The opposition NDP has launched its own investigation into the UCP’s idea that the province withdraw from Canada Pension. plan Create an Alberta Pension Plan instead.
This comes after the Alberta government conducted an online survey on the idea following the release of an independent report on the likelihood and feasibility of Alberta leaving the CPP.
NDP finance critic Shannon Phillips told reporters the government’s investigation left out one key question.
“This so-called consultation using government resources doesn’t even ask Albertans if they want to leave the Canada Pension Plan,” Phillips said Monday.
The government’s survey is instead asking Albertans for feedback on how the Alberta Pension Plan should be structured. Using highlights from commissioned reports, we show that state pension plans deliver higher benefit payments and savings with lower contributions.
Phillips said the state’s investigation is predicated on support for leaving the CPP and running its own pension system.
“Rather, all the questions are about how Albertans want their Alberta Pension Plan to be designed,” she said. “In other words, this is just asking Albertans what color unicorn they want. And the fact that unicorns exist is taken for granted by this government.”
Alberta releases report on potential provincial pension system
The government-commissioned report says Alberta would be entitled to $334 billion, more than half of the CPP funding, if it leaves the national plan in 2027.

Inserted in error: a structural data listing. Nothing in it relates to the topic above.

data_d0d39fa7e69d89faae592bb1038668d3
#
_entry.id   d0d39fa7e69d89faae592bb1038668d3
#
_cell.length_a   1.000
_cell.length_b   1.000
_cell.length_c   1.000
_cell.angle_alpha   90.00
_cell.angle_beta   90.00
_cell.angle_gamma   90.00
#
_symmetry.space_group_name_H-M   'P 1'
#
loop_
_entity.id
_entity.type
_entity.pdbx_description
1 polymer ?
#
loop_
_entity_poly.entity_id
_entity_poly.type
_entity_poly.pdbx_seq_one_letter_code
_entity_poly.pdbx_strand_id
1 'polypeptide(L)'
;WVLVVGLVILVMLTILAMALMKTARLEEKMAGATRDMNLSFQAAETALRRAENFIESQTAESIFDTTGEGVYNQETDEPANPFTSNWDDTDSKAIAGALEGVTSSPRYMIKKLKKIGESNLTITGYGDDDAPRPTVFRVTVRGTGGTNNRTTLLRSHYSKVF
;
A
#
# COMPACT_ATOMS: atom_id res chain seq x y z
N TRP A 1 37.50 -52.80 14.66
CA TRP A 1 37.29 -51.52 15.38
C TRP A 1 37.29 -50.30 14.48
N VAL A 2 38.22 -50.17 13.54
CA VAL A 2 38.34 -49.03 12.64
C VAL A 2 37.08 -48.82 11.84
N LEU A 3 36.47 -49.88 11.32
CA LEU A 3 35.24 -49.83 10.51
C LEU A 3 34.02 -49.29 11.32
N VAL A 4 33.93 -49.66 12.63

Based on its share, the report says Alberta could save $5 billion a year with lower contributions if it became independent.
Some worry the Alberta Pension Plan isn’t that reliable
But some economists questioned the report’s calculations, saying the hypothetical payment amounts were based on one interpretation of the underlying law and funding formula.
Alberta Finance Minister Nate Horner said in a statement to Global News that ensuring Albertans have the opportunity to provide feedback on the potential of the Alberta Pension Plan is “a priority for the Government of Alberta. ” he said.
Horner’s statement also said the independent commission, led by former Finance Minister Jim Dinning, will provide an opportunity for Albertans to “ask questions, voice concerns and provide input on the potential APP.”
“We have been clear all along: Albertans will choose what happens to their pensions,” Horner’s statement said. “Unlike the NDP, which has made it clear that it does not respect the wishes of Albertans, we will put the interests of Albertans first and respect whatever choices they make.”
NDP criticizes provincial government over ‘biased’ investigation of Alberta pension plan
The committee will begin consultations in the coming weeks and into next spring, and will submit a feedback report recommending whether the government should hold a referendum on the state’s pension system.
Duane Blatt, a political scientist at MRU who completed the government’s research, said he believed the talks were not about assessing public opinion, but about changing it.
“Jim Dining was appointed to the committee not to evaluate opinions, but to shape and change opinions,” Blatt said. “It’s clear that the Alberta government is not putting its thumb on the scale, it’s stamping it with its foot.”
Phillips said the NDP survey asks if and why Alberta should end the CPP.
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